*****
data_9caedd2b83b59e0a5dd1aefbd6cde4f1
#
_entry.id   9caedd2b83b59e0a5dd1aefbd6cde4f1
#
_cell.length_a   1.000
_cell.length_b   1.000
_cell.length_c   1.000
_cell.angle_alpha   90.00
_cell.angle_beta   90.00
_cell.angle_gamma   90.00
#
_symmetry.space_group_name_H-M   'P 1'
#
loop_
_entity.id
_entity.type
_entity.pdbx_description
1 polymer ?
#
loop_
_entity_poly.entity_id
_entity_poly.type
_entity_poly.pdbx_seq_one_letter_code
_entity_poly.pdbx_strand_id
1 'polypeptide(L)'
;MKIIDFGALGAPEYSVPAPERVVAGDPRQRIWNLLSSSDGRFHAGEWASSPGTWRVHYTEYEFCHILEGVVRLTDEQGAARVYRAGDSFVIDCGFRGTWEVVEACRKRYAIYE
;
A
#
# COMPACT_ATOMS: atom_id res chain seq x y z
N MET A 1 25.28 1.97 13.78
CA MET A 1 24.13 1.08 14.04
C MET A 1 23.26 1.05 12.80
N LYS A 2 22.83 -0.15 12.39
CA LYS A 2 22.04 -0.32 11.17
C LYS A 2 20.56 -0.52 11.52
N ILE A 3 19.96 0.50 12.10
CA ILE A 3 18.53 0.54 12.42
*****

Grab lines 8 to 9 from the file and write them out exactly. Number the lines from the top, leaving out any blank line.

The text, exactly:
_cell.angle_alpha   90.00
_cell.angle_beta   90.00